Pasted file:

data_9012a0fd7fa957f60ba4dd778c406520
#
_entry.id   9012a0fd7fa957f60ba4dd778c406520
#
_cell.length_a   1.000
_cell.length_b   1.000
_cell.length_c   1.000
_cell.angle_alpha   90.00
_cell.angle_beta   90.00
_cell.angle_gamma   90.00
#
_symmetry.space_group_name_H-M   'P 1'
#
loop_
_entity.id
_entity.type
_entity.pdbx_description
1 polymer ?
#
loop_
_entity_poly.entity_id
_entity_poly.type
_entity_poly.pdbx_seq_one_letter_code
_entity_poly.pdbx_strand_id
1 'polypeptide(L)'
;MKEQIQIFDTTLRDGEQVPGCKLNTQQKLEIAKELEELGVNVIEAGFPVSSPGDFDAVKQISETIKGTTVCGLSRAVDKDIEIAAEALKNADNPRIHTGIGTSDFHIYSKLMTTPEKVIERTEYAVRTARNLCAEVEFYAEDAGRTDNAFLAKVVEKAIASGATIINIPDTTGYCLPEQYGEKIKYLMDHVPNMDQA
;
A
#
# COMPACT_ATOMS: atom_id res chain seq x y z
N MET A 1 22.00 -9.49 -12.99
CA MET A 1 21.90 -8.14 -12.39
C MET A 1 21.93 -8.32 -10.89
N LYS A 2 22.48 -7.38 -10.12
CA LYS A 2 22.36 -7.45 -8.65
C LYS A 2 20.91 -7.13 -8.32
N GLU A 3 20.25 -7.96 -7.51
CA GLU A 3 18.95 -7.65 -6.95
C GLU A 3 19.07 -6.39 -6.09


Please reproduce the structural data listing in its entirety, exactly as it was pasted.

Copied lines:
data_9012a0fd7fa957f60ba4dd778c406520
#
_entry.id   9012a0fd7fa957f60ba4dd778c406520
#
_cell.length_a   1.000
_cell.length_b   1.000
_cell.length_c   1.000
_cell.angle_alpha   90.00
_cell.angle_beta   90.00
_cell.angle_gamma   90.00
#
_symmetry.space_group_name_H-M   'P 1'
#
loop_
_entity.id
_entity.type
_entity.pdbx_description
1 polymer ?
#
loop_
_entity_poly.entity_id
_entity_poly.type
_entity_poly.pdbx_seq_one_letter_code
_entity_poly.pdbx_strand_id
1 'polypeptide(L)'
;MKEQIQIFDTTLRDGEQVPGCKLNTQQKLEIAKELEELGVNVIEAGFPVSSPGDFDAVKQISETIKGTTVCGLSRAVDKDIEIAAEALKNADNPRIHTGIGTSDFHIYSKLMTTPEKVIERTEYAVRTARNLCAEVEFYAEDAGRTDNAFLAKVVEKAIASGATIINIPDTTGYCLPEQYGEKIKYLMDHVPNMDQA
;
A
#
# COMPACT_ATOMS: atom_id res chain seq x y z
N MET A 1 22.00 -9.49 -12.99
CA MET A 1 21.90 -8.14 -12.39
C MET A 1 21.93 -8.32 -10.89
N LYS A 2 22.48 -7.38 -10.12
CA LYS A 2 22.36 -7.45 -8.65
C LYS A 2 20.91 -7.13 -8.32
N GLU A 3 20.25 -7.96 -7.51
CA GLU A 3 18.95 -7.65 -6.95
C GLU A 3 19.07 -6.39 -6.09